Word play in K-dramas

I’ve been a bit busy lately and didn’t keep up here, but now I can post a few of the slang and puns from the latest episodes of Love Revolution all at once (which might be better than one by one maybe?):

Category slang:

  • 개찐따 (gaejjindda) = total loser
  • 생일빵 (saengilppang) = birthday hit/punch. It’s given as a gift somehow. I think I saw somewhere that it could be for getting rid of bad spirits or bad luck. (I actually discovered that there are several variations of birthday punches across cultures around the world.)
  • 의문의 1패 (uimunui ilpae) = literally “mysterious defeat”, “suspicious/questionnable loss”. It is a humorous phrase used in a particular situation: when someone gets unexpectedly and indirectly put down with a comment that wasn’t directly meant for them.
    For example: Friends A, B and C are chatting together, and A tells B “You can eat spicy food? You’re perfect! Only the weak can’t eat that.” But C can’t eat spicy food actually, though person A didn’t know that. So C could feel insulted or devaluated even though it wasn’t person A’s intention. So “의문의 1패 (uimunui ilpae)” would apply to person C here.
  • 흑역사 (heukyeoksa) = literally “dark history”: it is used to talk about some embarrassing thing that happened to you in the past and that still haunts you.
  • 마상 (ma-sang) = 음의 처 (maeumui sangcheo) = getting your feelings hurt.

Category wordplays, puns etc. :

  • Wordplay with a rebus (episode 8 at around 8 minutes in): :sunflower::sunny: 하자. Explanation: flower is 화 (hwa) and sun is 해 (hae), which put together means “reconciliation”, “to make up” (hwahaehaja).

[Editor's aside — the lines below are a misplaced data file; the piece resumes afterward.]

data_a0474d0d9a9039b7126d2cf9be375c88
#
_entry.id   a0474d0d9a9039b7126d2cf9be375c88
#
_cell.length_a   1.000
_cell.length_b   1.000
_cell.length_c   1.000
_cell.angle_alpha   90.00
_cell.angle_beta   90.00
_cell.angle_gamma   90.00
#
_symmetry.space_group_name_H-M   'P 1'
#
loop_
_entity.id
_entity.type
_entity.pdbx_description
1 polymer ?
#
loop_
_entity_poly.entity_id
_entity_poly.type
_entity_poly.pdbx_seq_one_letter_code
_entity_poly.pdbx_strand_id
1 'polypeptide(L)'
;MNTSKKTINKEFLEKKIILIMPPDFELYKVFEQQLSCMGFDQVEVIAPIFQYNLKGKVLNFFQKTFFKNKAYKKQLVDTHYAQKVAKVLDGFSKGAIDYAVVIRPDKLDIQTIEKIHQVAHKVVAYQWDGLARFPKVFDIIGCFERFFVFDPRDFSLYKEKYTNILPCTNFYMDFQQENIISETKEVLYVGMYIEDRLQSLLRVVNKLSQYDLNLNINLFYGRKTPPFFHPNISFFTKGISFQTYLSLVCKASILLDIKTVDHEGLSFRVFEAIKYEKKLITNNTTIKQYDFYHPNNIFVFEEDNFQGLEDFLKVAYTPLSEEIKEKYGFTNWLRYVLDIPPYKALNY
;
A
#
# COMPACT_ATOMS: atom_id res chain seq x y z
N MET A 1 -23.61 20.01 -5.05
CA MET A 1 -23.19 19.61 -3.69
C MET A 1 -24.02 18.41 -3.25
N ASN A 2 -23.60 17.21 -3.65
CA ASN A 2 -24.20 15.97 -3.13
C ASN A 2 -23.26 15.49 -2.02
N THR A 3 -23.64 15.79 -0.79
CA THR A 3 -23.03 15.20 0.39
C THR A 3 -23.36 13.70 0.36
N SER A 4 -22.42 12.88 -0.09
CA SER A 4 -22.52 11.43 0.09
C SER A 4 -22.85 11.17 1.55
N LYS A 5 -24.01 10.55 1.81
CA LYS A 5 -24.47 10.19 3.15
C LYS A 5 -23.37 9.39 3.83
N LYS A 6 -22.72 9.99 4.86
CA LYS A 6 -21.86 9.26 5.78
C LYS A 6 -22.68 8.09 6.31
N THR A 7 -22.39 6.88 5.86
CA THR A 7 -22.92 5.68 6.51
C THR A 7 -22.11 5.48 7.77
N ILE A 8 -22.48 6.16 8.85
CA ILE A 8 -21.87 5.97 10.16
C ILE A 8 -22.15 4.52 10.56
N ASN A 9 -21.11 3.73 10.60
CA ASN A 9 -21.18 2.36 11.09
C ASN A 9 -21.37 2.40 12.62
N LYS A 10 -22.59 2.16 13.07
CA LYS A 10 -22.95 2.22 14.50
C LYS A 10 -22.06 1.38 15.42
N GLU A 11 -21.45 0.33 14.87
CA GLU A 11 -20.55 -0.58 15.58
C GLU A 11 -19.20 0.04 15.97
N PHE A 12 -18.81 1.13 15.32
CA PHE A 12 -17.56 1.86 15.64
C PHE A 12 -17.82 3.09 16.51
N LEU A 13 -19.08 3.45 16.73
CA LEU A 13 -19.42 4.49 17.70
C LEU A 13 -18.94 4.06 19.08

In episode 8 there’s also an extensive word play around swear words (they insult each other but the teacher shows up and they stop themselves from swearing and change the words to similar-sounding ones):

  • with 씨발 and 신발: “씨-씨- 신발” (“ssi-ssi-sinbal”), literally “Fu-Fu- Shoes” (I used “foot” instead because he shows his foot/shoe). He corrects himself by saying “What do you think about my shoes?”
  • and then she was going to reply 좆같은 씨발 (jotgateun ssibal, which could be translated to “they look f****g shitty”), but corrects herself when she sees the teacher as well and says 조카… 신발같네 (joka sinbal). I put “They look like flocked shoes” (as in the velvety fabric, or the cotton or woolen fiber) because I had to make that work, but I’m not sure the word “flocked” is used much haha…

Many other puns in episodes 9 to 15 as well:

  • 손놈들 (sonnomdul) is a pun on 손님들 (sonnimdul): the latter, 손님 (sonnim), means “customer” but here they swapped a letter for another, which gives 놈 (nom, derogatory particle usually translated to “jerk” or “punk” or harsher words) instead of 님 (nim, particle indicating deference). For context: the guy’s friends came to bother him by visiting the cafe he works at. (I didn’t figure out how to translate this pun, though.)

  • Pun with 생크림 (saengkurim/saeng cream):
    The dialogue goes like this:
    – 크림 파스타에 들어가는 크림, 생크림인가요? = Are the cream pasta made with saeng cream (heavy cream)?
    – 네. = Yes.
    – 너무 잔인하네요. 죽은 크림으로 해주세요. = It’s too cruel, give me dead cream instead."
    Explanation: The pun was that 생크림 (saeng cream) —which means both heavy cream (whipping cream for sauce) and whipped cream as in Chantilly cream— could literally translate to “alive cream”, which is why he says it’s too cruel and he wants dead cream instead (the pun in Korean flowed so well I actually laughed). The difficult part here was that it was a sauce for pasta, so it couldn’t be saeng cream as in “whipped cream” but as in “heavy/whipping cream”. It would have been easier if it were “whipped cream” because the pun translation into English would have gone seamlessly, but in pasta it just doesn’t make sense to put whipped cream.

  • 현미 (hyeonmi = brown rice) and 현미경 (hyeonmigyeong = microscope). The joke in Korean goes:
    – “현미 중에서 시력이 제일 좋은 현미가 뭐게? = Which brown rice (hyeonmi) has the best eyesight?